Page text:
Friday, January 26, 2018

Matrix Voice: Hardware review

Many years ago, my Math professor and I chanced upon a 3D cube maze puzzle where a metal ball had to be extracted from the transparent maze.  We tried our best to solve it, but neither of us could.  So we did the next best thing: we proved that it was unsolvable...

I bought a Matrix Voice on IndieGogo last year. The tagline was, "Open-Source Voice Platform for all". It shipped eight months late, and does very little. Read on for cautionary tale on crowdfunded ideas where the promises surpass expectations. And promises that surpass a shipped product.

Matrix Voice looked enticing: a device that captured from multiple microphones and allowed you to process it on a Raspberry PI. Seven microphones, some expansion capability with GPIO, and a development platform built upon Raspberry Pi, Linux, and standard tools. Sounds promising, so I signed up, and put $115 for a Matrix Voice board, a Raspberry PI, and May 2017 availability.

March to May is a long time, I forgot all about it. I was waiting for it to ship, I would read the quickstart guide, and much like other single board computers, I would tinker with it and make a useful gadget.

Around July last year, as I was ordering other equipment, I vaguely remembered having funded a project on Indiegogo.  So I dug up the receipt, and went over to the project page to be greeted by irate users all expecting some shipping details.  May 2017 had come and gone, and delivery dates were moving to August, which had also past.

Projects get delayed. Software can still ship with a reduced feature-set and be improved upon, hardware projects can't. In addition, building hardware is difficult and messy. At this stage, I half-expected the project to be an elaborate scam. Looking through their pitch at IndieGogo, I was surprised I fell for it. The team list didn't include any people's names, and instead had lofty titles for the team, "Senior Advisor", "Country Manager Brazil", "Innovation Manager", and "Director of Operations". Everyone gets fooled, right?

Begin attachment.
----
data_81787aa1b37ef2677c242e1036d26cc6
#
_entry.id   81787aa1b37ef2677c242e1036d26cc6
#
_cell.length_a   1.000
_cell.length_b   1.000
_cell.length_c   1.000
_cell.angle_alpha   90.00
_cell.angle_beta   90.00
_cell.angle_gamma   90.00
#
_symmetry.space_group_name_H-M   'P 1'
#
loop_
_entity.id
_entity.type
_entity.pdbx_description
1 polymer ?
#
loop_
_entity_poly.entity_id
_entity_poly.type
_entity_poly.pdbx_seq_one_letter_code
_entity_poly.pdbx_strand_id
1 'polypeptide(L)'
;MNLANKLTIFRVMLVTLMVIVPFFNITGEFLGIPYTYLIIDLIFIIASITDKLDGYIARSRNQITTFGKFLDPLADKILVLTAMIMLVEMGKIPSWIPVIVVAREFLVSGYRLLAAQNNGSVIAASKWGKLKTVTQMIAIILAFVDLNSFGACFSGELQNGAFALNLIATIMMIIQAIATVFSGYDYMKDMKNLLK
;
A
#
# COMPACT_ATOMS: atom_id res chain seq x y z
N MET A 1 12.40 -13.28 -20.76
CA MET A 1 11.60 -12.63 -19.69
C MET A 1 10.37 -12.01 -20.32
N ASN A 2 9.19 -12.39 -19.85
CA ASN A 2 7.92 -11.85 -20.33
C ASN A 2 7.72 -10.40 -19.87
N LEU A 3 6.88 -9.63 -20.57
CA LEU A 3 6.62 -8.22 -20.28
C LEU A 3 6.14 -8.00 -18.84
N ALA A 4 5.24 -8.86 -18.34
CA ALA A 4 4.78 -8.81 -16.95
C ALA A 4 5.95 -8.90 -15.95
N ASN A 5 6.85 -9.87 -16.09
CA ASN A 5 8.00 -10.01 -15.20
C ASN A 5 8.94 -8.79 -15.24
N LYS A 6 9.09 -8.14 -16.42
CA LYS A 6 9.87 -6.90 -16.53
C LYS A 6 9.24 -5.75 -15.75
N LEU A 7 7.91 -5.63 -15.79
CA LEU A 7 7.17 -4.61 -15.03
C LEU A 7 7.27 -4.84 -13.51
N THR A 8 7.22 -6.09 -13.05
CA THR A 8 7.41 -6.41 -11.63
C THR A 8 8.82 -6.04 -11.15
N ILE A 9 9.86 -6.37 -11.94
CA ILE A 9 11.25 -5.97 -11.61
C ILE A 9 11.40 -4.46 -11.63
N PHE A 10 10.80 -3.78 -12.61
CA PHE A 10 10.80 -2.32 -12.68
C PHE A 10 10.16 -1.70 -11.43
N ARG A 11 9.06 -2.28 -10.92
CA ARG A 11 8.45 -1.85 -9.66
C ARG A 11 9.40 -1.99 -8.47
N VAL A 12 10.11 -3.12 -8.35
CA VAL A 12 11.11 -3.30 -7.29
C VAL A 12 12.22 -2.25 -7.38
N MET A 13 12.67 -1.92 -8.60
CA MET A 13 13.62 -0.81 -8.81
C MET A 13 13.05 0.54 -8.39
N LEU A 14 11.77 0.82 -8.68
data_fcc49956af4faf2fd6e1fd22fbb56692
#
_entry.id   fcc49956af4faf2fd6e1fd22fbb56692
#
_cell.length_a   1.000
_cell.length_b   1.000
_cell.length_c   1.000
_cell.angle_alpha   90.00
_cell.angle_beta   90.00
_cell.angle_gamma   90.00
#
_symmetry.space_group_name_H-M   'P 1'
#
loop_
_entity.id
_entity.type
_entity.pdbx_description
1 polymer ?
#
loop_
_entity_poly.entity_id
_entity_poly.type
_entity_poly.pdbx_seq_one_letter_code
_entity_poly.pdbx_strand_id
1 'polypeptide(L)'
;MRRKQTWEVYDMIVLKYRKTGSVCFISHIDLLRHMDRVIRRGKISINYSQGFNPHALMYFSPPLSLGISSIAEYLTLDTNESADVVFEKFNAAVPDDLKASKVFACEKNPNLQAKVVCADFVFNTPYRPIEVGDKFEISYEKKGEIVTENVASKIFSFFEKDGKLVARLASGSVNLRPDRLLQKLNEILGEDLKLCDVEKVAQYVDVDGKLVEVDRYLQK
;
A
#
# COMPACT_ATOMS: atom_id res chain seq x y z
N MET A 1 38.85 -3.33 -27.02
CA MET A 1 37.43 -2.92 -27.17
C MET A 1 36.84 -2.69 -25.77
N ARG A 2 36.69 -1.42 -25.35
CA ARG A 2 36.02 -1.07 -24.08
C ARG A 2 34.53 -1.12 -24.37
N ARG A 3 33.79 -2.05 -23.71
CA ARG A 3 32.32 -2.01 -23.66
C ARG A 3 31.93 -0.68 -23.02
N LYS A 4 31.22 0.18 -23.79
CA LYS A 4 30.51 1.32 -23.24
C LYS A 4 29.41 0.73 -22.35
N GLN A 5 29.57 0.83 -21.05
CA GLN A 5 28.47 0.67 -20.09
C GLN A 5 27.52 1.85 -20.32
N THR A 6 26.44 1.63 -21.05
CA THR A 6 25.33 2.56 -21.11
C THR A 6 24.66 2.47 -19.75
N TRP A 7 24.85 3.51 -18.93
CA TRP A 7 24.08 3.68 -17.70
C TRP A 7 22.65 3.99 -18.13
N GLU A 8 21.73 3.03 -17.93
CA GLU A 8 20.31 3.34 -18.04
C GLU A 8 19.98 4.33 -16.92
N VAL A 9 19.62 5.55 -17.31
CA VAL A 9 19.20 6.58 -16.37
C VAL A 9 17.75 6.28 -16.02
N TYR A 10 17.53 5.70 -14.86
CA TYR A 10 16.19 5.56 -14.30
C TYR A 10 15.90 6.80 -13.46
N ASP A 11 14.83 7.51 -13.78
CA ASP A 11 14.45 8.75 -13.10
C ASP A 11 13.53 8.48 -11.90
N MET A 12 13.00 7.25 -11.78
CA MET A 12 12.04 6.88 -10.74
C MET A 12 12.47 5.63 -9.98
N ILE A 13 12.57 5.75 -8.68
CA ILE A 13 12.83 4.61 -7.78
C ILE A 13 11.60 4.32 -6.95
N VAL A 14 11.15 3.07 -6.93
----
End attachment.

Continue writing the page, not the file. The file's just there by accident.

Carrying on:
So imagine my surprise when the board finally shipped! I got a notification that a package was headed my way, and I was eager to play with a real device. The quickstart guide, while slim, mentioned the URL and

The first link redirects to this one ( instead, and is surprisingly mum on code you can use. It points to a Documentation page which talks about MATRIX Core, Matrix OS, and Matrix HAL. No reference to Matrix Voice, or how it relates to these other words. Worse, they all talk about a product called Matrix Creator, which is a different board, with a different controller, different mic array and LED setup, and completely different sensors.  The most detailed information I could find was this Matrix Voice architecture page which has gray boxes connected trivially to an FPGA.

Voice Diagram

None of the Matrix Creator projects worked on Matrix Voice. The matrix-creator-hal demo programs on this question, for instance, gave SPI errors on the Matrix Voice. Neither the microphone nor the LEDs work on the Voice. My lofty ambitions had sunk so low that I was thrilled when the code compiled.